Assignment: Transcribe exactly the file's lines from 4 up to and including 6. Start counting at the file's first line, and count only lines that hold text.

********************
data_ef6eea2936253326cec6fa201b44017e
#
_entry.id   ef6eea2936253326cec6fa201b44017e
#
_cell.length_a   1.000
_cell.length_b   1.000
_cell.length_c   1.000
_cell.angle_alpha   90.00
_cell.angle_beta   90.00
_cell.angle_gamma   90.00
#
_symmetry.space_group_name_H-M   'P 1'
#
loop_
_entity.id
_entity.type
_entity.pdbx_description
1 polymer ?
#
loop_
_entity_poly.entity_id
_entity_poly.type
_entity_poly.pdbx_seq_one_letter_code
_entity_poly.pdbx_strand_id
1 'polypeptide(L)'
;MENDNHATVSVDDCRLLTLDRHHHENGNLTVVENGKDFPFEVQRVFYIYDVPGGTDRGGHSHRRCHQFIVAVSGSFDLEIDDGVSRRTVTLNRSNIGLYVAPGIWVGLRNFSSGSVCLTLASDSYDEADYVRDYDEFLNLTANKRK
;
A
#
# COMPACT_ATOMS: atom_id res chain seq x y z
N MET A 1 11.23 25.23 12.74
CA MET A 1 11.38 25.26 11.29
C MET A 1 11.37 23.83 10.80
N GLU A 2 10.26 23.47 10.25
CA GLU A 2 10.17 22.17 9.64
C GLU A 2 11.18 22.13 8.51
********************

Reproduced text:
#
_cell.length_a   1.000
_cell.length_b   1.000